Minibeasts are found everywhere! You can be having fun in your garden, the beach or at a woodland when you find a few of these creepy guys.

Minibeasts are really special because they are adapted to live in a variety of different habitats and climates. Insects and arachnids have waterproof exoskeletons, so they can live in dry ecosystems such as deserts. Their exoskeletons reduce water loss from their bodies which means they can go ages without needing water. That's not like us, we need to make sure we regularly hydrate with water!

In Britain, invertebrates are found in every location. Their main habitats are rivers, lakes, ponds, grasslands, woodlands, seashores and even your garden. What's so fun about minibeasts is that they even have homes within homes! These are called microhabitats. This means that some minibeasts will be found in certain places within their habitat. An old log is a microhabitat within a woodland where you could search for woodlice. Woodlice are crustaceans in the arthropod group. If you search for a minibeast in your garden, you might find a little insect under a rock. That rock is another microhabitat.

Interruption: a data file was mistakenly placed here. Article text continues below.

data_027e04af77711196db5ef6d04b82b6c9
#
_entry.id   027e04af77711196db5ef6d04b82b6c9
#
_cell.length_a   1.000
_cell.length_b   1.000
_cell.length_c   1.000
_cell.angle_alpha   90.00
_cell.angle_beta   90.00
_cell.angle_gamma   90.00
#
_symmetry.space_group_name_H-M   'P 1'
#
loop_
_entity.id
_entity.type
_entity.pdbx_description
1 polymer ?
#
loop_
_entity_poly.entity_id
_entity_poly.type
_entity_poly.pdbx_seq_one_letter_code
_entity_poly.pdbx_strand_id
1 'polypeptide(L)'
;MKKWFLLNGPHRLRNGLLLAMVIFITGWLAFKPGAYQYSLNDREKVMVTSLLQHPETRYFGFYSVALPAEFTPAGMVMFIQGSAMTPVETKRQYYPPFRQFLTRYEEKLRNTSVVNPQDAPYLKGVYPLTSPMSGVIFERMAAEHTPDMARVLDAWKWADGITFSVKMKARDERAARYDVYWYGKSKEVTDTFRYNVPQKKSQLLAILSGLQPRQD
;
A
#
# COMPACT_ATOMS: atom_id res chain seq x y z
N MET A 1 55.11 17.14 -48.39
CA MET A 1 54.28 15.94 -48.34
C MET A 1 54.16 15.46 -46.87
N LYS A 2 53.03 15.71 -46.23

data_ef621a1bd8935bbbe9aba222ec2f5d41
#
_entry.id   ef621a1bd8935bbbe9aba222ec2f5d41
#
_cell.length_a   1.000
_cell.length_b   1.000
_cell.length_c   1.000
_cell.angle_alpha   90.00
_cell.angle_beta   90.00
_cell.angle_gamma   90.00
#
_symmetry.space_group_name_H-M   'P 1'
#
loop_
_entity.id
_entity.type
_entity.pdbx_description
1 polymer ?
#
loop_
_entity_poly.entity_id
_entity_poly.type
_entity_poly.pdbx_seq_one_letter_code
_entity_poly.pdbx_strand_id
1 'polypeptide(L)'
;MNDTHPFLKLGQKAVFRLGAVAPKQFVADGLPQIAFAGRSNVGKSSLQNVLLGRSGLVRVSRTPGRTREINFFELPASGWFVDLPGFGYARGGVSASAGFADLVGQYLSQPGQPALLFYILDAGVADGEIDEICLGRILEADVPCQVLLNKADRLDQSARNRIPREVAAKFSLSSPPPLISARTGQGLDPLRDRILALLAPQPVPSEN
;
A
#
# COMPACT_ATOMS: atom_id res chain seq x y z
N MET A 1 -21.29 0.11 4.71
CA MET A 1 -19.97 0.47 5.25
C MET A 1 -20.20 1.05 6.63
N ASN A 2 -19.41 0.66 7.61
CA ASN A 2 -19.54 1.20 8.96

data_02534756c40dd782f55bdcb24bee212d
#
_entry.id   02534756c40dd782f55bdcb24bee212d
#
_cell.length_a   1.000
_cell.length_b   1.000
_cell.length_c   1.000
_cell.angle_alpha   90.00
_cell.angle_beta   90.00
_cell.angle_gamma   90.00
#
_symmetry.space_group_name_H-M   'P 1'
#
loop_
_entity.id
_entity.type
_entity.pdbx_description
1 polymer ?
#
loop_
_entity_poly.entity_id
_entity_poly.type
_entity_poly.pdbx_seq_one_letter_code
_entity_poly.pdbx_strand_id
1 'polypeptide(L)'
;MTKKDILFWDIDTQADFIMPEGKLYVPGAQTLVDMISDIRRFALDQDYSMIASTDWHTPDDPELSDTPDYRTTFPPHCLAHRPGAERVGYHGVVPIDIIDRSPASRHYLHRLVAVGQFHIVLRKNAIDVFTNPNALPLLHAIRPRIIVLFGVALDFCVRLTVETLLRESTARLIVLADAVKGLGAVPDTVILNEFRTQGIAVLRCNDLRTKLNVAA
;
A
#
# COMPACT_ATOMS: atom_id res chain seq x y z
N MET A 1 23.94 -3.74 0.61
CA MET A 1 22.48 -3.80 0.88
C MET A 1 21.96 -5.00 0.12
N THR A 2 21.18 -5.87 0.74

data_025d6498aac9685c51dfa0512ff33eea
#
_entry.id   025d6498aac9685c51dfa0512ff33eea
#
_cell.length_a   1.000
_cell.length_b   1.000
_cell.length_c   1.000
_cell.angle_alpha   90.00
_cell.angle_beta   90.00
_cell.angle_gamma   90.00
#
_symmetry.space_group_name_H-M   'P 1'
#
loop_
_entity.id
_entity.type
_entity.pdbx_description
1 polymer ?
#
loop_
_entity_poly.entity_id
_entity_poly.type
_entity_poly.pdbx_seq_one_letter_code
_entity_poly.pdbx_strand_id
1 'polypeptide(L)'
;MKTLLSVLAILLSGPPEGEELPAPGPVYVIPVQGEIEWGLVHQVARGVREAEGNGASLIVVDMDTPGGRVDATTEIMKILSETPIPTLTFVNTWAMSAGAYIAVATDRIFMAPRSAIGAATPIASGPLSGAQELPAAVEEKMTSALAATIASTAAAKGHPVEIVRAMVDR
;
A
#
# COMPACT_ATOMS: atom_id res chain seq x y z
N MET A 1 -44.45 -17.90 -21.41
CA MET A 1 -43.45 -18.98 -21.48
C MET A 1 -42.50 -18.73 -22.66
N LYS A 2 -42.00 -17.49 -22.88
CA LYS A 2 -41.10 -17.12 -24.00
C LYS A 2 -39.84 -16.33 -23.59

Lots of habitats make up an ecosystem - the larger area where all living and non-living things live. Think of it as a community where all the different minibeasts (and other living things) live together. Each living and non-living thing in an ecosystem habitat has a role to play. They either produce, consume, or decompose. So everyone is necessary. When you put your resources to the test and look for a minibeast, be sure not to mess up their community. Each of these little bugs has a role to play so it's important they do it.

A shiny green, orange and blue minibeast insect walking on a wall.

10 Facts About Minibeasts

Children will love these facts about our favourite little insects.

Minibeasts make up 97% of creatures living on earth.

Most use their sense of smell, as well as touch and taste, to navigate the world around them rather than sight or hearing.

They have lived on earth for 550 million years.

Slugs have four noses but only one foot.

A land snail can lift up to ten times its body weight.

Butterflies and caterpillars use their feet to taste.

There are 25,000 species of invertebrate in England.